I think that’s possible.

Then I suppose under your view, you could also have deported the man who was the — actually, the charge was based on, under your view of the law.

Carter G. Phillips:

Yes, Your Honor.

I suspect that we might well have been able to do that although —

Potter Stewart:

And the question we have to decide, would that have been consistent with the Constitution?

That’s really the issue.

Carter G. Phillips:

Sure, but there was still — and you have to analyze it in two different grounds.

One, on the basis of the reasonableness of our decision to release him, which is probably questionable on those circumstances since there’s no — since the detention of one illegal alien versus three is — is perhaps not all that onerous a burden on us.

Second of all, you still would have to show that he was a material witness in any sense.

I mean typically, this is — in some ways, it’s unfortunate to this case — in this case that the — that the tape recorder broke because, typically, we would have an oral statement on — from everyone that we could then examine.

And that would presumably serve as at least some basis for the counsel to inquire as to what possible grounds —

John Paul Stevens:

Well, it wouldn’t hurt you much then if you lost this case.

Carter G. Phillips:

I’m sorry, Your Honor?

John Paul Stevens:

It wouldn’t hurt you much then if you lost this case in the sense that the next case where the tape recorded statement would be different.

Carter G. Phillips:

Well, if you were prepared — if the Court were to hold that it is abundantly clear that if we had that statement in hand, we can go ahead and deport the illegal aliens.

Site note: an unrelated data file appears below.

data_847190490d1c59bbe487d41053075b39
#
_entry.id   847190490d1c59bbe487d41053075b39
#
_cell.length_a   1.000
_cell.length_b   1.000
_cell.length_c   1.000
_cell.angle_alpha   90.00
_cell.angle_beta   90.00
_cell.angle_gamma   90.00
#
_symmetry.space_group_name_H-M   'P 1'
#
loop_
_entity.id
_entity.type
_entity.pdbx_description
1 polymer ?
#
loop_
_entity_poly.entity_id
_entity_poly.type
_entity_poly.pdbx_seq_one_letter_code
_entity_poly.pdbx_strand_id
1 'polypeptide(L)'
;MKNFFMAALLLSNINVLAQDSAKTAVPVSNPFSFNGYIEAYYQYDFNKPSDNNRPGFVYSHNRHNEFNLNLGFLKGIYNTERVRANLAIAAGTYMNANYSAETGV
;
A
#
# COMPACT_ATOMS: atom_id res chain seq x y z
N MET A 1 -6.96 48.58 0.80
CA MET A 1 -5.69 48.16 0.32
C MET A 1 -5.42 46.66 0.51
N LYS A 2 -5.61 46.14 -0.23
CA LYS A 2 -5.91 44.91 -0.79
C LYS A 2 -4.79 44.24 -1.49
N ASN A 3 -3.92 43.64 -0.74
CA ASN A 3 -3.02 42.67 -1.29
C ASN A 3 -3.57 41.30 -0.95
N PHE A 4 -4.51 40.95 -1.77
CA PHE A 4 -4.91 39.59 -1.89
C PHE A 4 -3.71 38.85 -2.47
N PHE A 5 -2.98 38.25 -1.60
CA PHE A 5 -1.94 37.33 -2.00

That may well be true.

But what we’re looking for — I mean this specific — this specific case is not what’s terribly important.

This is not a case about two illegal aliens and one criminal defendant.

This is a case literally about thousands of illegal aliens.

The United States captures — has captured in each of the last three years one million illegal aliens.

Each of those, not every one of those illegal aliens, of course necessarily raises the Mendez-Rodriguez problem.

Now if you consider that most of them probably had some assistance coming into this country, probably had some assistance in trying to conceal themselves from the authorities and probably, because of where they ended up having to stay within this country came across criminal activity of another nature, the chances of a Mendez-Rodriguez problem with regard to all one million of those illegal aliens is fairly good.

And it cannot be that the Government is responsible to keep all of those illegal aliens.